Putting women in powerful positions is still, sadly, something of a balancing act. Female characters seem to take guff from all directions -- being "too" feminine or "too" masculine. It's the same pressure to be Perfect that any working woman gets, I suppose. Perfect Worker, Perfect Leader, Perfect Mom, Perfect Housekeeper, all at once.
|Not a reference photo for Dame Aleks. Wrong |
hair color, wrong armor, there's no way this is her.
But an awesome photo! Her name's Virginia Hankins.
(If you're new here, there are more character interviews grouped under the "character development" tag. My side of the conversation is in italics.)
To have reached Captain of the Guard, you must be a capable fighter and leader. I don't think I need to prove your toughness to the readers the way I would have had to a few decades ago. Rather, I feel a certain pressure to prove you're female. The usual accusation is that you're just a guy with tits if you aren't "feminine enough."
If I've borne children, does that prove me a woman? If I'm Captain of the Guard, how good a mother can I be?
Not a feminine one, certainly.
Mother forbid I fail to teach my girls to be girls.
So how are you not a guy with tits? Do you ever wear a dress?
Each time I'm off duty, surely.
...and Captain of the Guard is 24/7 (lol)...
Prince Kiefan, perhaps, is how I prove my gentler side. I was on the King's Guard already, and a mother as well, when he was born. As beautiful a son as one could wish for, full of smiles and sunlight. I could resist him no more than any woman on the castle staff.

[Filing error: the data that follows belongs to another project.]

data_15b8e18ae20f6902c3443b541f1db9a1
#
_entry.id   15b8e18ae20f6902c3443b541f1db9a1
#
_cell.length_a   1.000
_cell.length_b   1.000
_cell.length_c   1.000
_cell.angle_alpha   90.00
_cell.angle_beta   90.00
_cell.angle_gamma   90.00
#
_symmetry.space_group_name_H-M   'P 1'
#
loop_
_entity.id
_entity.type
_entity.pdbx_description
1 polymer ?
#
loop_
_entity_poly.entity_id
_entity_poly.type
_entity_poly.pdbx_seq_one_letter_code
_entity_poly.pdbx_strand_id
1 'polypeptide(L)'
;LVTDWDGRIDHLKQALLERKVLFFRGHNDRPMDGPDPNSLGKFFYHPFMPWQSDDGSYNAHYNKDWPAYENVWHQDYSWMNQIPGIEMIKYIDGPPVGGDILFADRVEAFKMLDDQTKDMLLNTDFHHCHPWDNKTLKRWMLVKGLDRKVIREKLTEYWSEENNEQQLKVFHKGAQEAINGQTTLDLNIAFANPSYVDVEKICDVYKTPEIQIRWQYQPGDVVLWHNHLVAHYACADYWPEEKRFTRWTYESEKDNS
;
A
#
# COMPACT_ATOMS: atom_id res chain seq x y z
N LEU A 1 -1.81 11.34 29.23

But you also squired him when he was old enough.
And it was an honor to train the crown prince. He'd never thought of me as a knight, though. His father had put the first sword in his hand, and women were only those he could charm for treats.
How many ass-beatings did it take to change that?
I would not have kept him on, had it taken more than one. He's never been a fool, and he takes discipline well.
How complicated is it to mother a boy you're sworn to serve and protect?
The housemistress was more a mother, perhaps -- she held him when he cried, told him stories at bed-time. I hope I showed him how to use one's gentleness in leading, rather than forget it in being a warrior. That will both serve and protect him as a king.
If you're a writer, how do you balance "masculine" and "feminine" traits in your female leaders? How do you define those traits?